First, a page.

A lack of funding, training and expertise is hampering the Cayman Islands prison system’s efforts to rehabilitate its inmates, an independent report commissioned by Governor Stuart Jack’s office has found.
Attorney Orren Merren led a review at Her Majesty’s Prison at Northward following the murder of a young woman, allegedly by an inmate who had wandered off a work site outside the prison. Mr. Merren suggested in his report that the prison service might consider stepping aside from management of inmate rehabilitation programmes in the future.
‘Secure custody and good order are the first order of priority,’ Mr. Merren wrote in his report. ‘That…is a necessary fact and is not intended as a criticism. However, it does suggest that (the prison service) may not be best suited to take the lead in delivering rehabilitation to prisoners.’
The prison system has for several years been attempting to initiate what’s known as a sentence management programme at Northward. Sentence management, also known as sentence planning, is a structured programme that sets certain goals for inmates to meet during their incarceration.
Those goals might include; sustained improvement in mental and physical health; improved literacy; increased options for employment upon their release; and how to maintain better relationships with family members and the community at large.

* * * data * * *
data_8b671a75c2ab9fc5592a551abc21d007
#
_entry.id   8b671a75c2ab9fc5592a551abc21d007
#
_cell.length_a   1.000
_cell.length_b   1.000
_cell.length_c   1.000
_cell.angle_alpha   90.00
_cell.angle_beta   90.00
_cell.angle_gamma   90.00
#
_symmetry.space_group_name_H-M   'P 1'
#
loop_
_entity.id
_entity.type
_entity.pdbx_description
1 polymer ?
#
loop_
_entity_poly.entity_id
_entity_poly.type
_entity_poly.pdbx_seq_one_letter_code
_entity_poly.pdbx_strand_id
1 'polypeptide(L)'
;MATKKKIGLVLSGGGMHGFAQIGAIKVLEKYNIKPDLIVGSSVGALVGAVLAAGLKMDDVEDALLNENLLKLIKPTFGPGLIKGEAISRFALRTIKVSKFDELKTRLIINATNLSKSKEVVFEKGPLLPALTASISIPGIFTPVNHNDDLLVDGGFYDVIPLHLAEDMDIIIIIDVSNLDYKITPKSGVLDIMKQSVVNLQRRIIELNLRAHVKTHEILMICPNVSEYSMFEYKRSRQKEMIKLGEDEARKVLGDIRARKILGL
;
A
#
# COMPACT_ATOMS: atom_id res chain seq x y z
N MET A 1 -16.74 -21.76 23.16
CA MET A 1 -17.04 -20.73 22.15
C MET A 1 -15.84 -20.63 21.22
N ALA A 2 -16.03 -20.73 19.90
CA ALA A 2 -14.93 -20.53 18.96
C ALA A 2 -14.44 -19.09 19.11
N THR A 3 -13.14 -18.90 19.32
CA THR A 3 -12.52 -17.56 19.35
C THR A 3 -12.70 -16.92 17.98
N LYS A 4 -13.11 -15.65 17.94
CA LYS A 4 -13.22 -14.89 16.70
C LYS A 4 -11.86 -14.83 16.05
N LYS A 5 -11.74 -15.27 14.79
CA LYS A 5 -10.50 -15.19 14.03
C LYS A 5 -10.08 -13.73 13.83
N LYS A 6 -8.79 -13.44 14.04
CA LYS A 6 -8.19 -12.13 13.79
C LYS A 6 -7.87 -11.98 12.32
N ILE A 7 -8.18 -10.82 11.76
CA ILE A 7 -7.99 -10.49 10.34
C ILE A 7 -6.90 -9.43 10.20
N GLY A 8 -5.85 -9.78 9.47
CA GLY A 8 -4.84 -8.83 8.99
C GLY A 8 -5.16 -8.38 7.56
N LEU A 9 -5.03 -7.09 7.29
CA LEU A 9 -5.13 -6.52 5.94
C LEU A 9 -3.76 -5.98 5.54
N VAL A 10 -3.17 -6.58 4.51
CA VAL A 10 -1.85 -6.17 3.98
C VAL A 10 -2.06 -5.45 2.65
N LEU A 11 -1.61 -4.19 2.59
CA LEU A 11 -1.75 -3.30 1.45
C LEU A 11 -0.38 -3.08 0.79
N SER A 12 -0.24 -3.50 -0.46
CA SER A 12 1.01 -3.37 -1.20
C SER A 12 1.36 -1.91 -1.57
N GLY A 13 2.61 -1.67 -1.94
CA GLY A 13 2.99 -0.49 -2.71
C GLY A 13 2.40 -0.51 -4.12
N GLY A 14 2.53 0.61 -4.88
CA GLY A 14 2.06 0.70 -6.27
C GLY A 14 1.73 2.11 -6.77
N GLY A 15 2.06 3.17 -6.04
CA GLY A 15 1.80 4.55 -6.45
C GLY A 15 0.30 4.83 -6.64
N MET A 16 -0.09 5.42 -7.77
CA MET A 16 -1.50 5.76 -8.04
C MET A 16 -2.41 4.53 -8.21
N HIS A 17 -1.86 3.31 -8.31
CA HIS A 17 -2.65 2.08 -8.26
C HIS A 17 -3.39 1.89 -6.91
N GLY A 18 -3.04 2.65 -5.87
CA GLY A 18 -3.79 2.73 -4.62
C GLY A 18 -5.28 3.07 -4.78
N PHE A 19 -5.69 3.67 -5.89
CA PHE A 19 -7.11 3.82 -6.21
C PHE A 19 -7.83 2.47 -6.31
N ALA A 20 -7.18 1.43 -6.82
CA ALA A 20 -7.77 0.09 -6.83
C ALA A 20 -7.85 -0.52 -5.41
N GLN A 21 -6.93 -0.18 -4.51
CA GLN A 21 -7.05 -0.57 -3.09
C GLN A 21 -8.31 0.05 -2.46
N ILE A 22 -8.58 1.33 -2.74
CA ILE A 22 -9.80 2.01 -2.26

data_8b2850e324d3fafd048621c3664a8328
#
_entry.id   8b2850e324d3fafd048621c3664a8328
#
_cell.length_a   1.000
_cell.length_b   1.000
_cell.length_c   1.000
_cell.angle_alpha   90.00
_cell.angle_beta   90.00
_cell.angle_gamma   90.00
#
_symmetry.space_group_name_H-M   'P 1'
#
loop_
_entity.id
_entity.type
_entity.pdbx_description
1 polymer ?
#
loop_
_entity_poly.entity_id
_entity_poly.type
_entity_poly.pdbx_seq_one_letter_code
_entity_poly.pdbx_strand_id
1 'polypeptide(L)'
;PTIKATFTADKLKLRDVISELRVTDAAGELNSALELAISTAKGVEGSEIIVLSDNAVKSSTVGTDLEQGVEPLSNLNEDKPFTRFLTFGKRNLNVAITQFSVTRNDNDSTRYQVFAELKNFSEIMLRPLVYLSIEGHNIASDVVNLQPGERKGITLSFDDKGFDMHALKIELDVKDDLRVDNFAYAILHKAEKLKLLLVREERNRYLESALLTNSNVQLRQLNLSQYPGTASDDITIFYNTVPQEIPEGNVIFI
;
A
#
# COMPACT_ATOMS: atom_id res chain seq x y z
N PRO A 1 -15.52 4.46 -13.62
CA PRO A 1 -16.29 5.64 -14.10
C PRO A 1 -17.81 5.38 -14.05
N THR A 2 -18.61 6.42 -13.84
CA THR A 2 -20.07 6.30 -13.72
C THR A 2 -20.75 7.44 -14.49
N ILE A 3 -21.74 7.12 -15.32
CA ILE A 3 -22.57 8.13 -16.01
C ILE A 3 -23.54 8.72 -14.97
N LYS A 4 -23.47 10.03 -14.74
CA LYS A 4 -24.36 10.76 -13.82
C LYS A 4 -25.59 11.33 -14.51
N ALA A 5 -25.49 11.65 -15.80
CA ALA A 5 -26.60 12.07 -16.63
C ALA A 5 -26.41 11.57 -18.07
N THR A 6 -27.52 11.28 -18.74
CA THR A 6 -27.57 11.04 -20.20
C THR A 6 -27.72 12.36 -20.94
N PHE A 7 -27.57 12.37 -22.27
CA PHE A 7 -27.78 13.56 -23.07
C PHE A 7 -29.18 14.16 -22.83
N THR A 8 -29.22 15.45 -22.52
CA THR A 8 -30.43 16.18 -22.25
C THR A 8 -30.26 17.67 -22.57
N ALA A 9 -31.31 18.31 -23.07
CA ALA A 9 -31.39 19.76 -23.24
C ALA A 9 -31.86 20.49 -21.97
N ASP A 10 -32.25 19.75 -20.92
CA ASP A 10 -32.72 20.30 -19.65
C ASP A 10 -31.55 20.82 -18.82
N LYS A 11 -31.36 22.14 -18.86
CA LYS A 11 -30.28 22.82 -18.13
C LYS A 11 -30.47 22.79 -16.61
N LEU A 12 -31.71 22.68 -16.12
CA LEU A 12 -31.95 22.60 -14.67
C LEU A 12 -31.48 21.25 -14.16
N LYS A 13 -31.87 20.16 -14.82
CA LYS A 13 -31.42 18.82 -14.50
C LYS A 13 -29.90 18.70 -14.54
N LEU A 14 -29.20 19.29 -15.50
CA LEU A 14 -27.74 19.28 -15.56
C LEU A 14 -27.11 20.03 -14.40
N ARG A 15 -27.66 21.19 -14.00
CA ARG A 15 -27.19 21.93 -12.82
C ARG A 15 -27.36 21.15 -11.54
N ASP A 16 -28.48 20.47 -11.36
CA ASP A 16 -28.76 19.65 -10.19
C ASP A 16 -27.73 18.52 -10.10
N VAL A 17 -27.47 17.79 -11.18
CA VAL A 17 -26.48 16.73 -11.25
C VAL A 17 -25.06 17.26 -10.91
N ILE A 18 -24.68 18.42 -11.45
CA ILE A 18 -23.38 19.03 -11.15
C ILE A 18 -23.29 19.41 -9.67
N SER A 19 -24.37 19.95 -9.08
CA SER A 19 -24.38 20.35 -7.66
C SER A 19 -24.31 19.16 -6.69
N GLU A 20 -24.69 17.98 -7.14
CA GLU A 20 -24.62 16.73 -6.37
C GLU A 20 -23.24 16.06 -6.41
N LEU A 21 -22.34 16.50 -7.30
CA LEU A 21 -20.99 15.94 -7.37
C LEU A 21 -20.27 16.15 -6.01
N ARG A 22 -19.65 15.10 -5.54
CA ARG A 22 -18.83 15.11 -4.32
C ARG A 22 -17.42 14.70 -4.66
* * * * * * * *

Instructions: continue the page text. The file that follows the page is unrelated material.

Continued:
Commissioner of Corrections and Rehabilitation William Rattray has previously said that some prison officers would receive additional training to act as prisoner advisers in the sentence management programme. However, he said more officers and additional training would be needed.
‘We were informed that the present hiring and promotions freeze now affecting (the prison system) has constrained the ability of (the prison system) to effectively arrange for such training,’ the report stated.
Mr. Rattray agreed with the independent report’s assessment that the prison service’s rehabilitation efforts would face limits ‘even with the best of efforts and intentions.’
‘In the first place, only a few prisoners receive aftercare and support in the community in order to prevent relapse,’ he said. ‘Moreover, not all prisoners join the sentence planning scheme.’
The report noted about 40 per cent of Northward inmates do not participate in any sentence management programmes, and that the service does not force them to do so. Prisoners who do not participate in such programmes are essentially left without a support network when they are released.
Those prison inmates considered lower-risk are also allowed to participate in programmes outside the Northward compound. Some of these prisoners are allowed to participate in the pre-release employment scheme, which provides work experience for the lowest risk category of inmate.
‘However…at present the (pre-release employment scheme) programme does not appear to be functioning adequately and is not placing prisoners in work experience opportunities outside the prisons,’ Mr. Merren’s report noted.
The independent report noted that, whether it is conducted by the prison system or some other agency such as probation and aftercare, an aggressive sentence management and rehabilitation programme for Northward prisoners should continue to be pursued.
‘It would be straightforward to focus entirely on keeping prisoners securely locked up,’ the report stated. ‘This may appear to be less risky in the short term, and in any society there may always be some who favour this approach.’
‘What this view overlooks, however, is that in the long term almost every prisoner at Northward and Fairbanks (female prison) will be released into the community.’